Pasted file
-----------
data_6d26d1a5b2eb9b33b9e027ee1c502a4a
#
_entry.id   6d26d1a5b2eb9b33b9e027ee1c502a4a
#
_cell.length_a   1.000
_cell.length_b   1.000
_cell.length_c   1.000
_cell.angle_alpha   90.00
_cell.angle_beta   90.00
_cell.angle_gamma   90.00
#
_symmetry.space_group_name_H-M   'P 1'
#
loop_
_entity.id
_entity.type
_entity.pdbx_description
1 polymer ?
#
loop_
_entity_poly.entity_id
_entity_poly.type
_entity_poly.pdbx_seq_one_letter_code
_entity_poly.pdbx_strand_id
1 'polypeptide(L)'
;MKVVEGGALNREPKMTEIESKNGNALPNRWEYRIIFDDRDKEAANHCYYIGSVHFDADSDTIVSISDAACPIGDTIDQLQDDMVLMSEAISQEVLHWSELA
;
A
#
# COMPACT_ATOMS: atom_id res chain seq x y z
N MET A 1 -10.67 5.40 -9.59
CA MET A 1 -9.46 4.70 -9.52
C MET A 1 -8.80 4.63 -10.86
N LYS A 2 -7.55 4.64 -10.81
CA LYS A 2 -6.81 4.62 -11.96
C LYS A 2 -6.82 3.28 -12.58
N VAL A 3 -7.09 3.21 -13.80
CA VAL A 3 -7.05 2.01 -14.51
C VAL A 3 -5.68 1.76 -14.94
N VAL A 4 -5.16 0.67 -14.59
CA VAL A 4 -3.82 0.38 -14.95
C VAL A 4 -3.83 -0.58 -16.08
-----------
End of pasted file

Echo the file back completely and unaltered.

data_6d26d1a5b2eb9b33b9e027ee1c502a4a
#
_entry.id   6d26d1a5b2eb9b33b9e027ee1c502a4a
#
_cell.length_a   1.000
_cell.length_b   1.000
_cell.length_c   1.000
_cell.angle_alpha   90.00
_cell.angle_beta   90.00
_cell.angle_gamma   90.00
#
_symmetry.space_group_name_H-M   'P 1'
#
loop_
_entity.id
_entity.type
_entity.pdbx_description
1 polymer ?
#
loop_
_entity_poly.entity_id
_entity_poly.type
_entity_poly.pdbx_seq_one_letter_code
_entity_poly.pdbx_strand_id
1 'polypeptide(L)'
;MKVVEGGALNREPKMTEIESKNGNALPNRWEYRIIFDDRDKEAANHCYYIGSVHFDADSDTIVSISDAACPIGDTIDQLQDDMVLMSEAISQEVLHWSELA
;
A
#
# COMPACT_ATOMS: atom_id res chain seq x y z
N MET A 1 -10.67 5.40 -9.59
CA MET A 1 -9.46 4.70 -9.52
C MET A 1 -8.80 4.63 -10.86
N LYS A 2 -7.55 4.64 -10.81
CA LYS A 2 -6.81 4.62 -11.96
C LYS A 2 -6.82 3.28 -12.58
N VAL A 3 -7.09 3.21 -13.80
CA VAL A 3 -7.05 2.01 -14.51
C VAL A 3 -5.68 1.76 -14.94
N VAL A 4 -5.16 0.67 -14.59
CA VAL A 4 -3.82 0.38 -14.95
C VAL A 4 -3.83 -0.58 -16.08